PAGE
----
Living with Less, Week 2: Clothes and Coat Closets

(Image credit: Apartment Therapy)

Last Thursday I announced I was ready to undertake a project to pare down my belongings and live simpler in Living with Less, Week 1: Setting the Agenda. Once I realized the amount of work I had ahead of me, I sought advice from Mo + Mo Living: “Go through your entire space and pare it to what you find essential, valued, and beautiful. Donate the rest,” she said. And so I began with my clothes, coats and shoes.

I’ve never been afraid to donate goods. I purge clothing multiple times a year, but somehow there’s always more to reconsider. Last year my husband and I moved from a newly-built Brooklyn apartment to a 1920’s house in a quaint New Jersey suburb. While we love our home (absolutely adore it!), the most challenging aspect of living in an older dwelling is closet space. Ours are tiny, most no larger than a water heater, including the one in our mater bedroom. Hating the idea of spreading my clothing between three bedroom closets (I knew this wasn’t a sustainable solution), I did what I temporarily had to, spread out. Then with a busy schedule and all the extra space (out of sight, out of mind), I delayed.

So, here I sit, after four rounds of purging in a week, with all of my clothes successfully stored (not stuffed!) in our master bedroom closet and dresser. Now that my wardrobe exists in one place, it’s easier to get ready for the day: I have reduced my number of choices (not that I loved all the choices before!) and can view everything at once.

Items Kept

  • 12 skirts
  • 2 suits
  • 4 formal dresses (tea length wedding dress included)
  • 11 sweaters
  • 11 blouses (including oversized ones to wear with leggings)
  • 9 button-down blouses
  • 7 cardigan sweaters (they are a must-keep for summers spent in an office)
  • 14 casual dresses (all dresses not formal)
  • 7 pairs of chino pants
  • 10 pairs of jeans
  • 1 pair non-suit dress pants
  • 3 pairs of shorts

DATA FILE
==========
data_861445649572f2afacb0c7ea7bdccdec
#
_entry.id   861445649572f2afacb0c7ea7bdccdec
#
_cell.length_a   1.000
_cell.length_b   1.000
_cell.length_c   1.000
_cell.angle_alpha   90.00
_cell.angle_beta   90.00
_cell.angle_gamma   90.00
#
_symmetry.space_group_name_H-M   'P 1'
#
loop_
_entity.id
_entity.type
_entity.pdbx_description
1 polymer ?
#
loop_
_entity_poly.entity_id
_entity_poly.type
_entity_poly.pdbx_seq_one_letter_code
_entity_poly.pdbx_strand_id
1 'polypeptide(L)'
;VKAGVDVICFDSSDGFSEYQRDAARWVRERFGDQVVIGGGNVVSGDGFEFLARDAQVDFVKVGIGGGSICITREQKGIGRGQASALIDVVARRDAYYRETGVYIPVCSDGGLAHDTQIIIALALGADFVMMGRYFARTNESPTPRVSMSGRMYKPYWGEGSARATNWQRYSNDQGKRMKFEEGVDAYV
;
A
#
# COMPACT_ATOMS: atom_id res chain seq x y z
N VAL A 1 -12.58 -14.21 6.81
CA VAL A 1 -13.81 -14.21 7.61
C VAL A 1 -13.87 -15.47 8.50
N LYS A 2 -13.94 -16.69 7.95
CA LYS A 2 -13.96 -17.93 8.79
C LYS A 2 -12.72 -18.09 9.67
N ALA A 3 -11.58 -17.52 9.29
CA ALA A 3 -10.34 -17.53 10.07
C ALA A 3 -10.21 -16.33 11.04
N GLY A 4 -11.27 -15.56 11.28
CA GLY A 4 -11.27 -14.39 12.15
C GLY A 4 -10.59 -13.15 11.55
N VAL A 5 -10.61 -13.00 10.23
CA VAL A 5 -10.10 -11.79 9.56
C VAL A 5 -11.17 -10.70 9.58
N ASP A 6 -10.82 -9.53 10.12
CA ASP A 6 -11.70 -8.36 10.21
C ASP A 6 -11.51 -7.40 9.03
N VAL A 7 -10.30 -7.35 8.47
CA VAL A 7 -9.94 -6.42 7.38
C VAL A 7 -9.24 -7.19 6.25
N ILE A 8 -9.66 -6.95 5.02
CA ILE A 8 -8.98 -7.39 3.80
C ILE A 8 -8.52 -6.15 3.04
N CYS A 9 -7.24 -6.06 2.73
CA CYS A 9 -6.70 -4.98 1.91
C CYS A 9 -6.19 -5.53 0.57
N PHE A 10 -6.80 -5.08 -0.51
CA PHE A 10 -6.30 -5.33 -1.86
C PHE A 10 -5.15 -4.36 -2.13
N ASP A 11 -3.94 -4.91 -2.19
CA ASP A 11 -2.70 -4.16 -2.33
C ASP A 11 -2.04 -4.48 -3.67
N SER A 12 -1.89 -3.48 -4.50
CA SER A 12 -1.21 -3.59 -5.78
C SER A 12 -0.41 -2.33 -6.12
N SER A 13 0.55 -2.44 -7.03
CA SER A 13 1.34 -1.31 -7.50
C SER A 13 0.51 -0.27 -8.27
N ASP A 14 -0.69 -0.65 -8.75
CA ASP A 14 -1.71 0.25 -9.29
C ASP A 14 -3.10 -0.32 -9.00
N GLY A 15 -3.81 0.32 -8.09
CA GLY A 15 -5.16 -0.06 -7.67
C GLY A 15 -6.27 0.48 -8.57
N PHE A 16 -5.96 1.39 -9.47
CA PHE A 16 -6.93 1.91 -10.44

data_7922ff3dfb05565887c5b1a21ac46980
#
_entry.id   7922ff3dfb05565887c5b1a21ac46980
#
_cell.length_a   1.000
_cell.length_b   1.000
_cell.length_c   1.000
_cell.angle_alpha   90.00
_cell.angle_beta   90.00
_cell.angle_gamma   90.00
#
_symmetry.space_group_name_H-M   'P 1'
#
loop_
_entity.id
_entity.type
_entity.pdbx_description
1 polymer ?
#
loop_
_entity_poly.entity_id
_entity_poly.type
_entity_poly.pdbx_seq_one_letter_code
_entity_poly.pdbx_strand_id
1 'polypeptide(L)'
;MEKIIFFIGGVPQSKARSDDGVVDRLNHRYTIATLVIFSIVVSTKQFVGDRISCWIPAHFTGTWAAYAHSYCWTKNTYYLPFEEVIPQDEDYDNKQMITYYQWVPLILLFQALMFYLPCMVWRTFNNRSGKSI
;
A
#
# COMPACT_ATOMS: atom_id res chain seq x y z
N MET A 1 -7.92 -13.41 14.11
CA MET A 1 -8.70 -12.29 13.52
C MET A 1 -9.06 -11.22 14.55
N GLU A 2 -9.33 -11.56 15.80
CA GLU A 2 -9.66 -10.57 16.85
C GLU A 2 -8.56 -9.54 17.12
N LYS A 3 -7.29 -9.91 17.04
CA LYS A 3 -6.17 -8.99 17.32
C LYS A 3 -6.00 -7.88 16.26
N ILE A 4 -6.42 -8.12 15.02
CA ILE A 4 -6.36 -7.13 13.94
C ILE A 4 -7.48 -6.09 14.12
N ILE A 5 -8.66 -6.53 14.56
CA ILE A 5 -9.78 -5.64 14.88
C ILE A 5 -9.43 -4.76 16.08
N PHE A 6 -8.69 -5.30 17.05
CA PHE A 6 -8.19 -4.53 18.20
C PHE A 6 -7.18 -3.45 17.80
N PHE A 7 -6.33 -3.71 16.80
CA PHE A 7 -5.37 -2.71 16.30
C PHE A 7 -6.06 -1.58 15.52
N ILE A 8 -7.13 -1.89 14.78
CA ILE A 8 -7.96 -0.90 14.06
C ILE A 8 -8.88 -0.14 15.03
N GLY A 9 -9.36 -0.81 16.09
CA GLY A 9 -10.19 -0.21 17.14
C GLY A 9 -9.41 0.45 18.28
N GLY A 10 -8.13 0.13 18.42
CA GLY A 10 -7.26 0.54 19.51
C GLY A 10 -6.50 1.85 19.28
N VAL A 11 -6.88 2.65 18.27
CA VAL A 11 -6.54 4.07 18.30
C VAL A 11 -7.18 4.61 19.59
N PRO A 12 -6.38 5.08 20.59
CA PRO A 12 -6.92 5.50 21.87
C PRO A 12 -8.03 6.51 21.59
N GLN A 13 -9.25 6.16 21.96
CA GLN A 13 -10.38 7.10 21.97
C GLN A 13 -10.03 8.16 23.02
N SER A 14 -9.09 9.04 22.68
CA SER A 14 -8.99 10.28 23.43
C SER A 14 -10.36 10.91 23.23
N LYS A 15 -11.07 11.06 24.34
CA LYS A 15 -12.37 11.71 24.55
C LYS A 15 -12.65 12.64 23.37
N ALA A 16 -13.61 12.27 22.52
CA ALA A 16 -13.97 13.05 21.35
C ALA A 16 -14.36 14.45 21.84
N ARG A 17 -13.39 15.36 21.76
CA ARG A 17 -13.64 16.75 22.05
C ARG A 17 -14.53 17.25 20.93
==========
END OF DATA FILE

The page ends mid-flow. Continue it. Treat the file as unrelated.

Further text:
• 1 drawer of pajamas and casual cotton shirts
  • 1 drawer of exercise clothing and beachwear

Seeing these quantities written out, I realize I have no reason to shop for many months. I’m also quite disgusted by the numbers, but I see value in keeping each of the items. I’ve worn every one of them in the past year. I have, I promise!

Lessons Learned

  • Deadline: Give yourself a deadline and stick to it.
  • Mindset: You’ll be most effective when you’re in a take no prisoners kind of mood.
  • Rules: Set rules at the beginning and live by them. For example, if you haven’t worn a particular article of clothing in a year, consider it something you can live without. This rule might not be suitable for all articles, though. For formal wear, think whether you recently chose or would choose to wear that item if attending an appropriate occasion. If not, consider living without it. Does that sit well with you? All of these questions are difficult. Have confidence that you know yourself and what you feel comfortable wearing. Donate the rest. Although setting rules and following them is difficult, it can be the most rewarding part of this project.
  • Take one, take two: Paring down your wardrobe will take several passes. In the first round, be brutal. Take no prisoners and then remove unwanted items from your closet. Ideally put them out of sight in a box that’s ready for donation. Wait two or three days, then repeat. And remember, be brutal, again. Giving yourself time to evaluate what’s left may make you realize you’ve held onto items you don’t really want.
  • Compare: Once you’ve pared down, take time to organize your belongings. By grouping similar items, you’ll realize whether you’ve held onto stuff worthy of purging.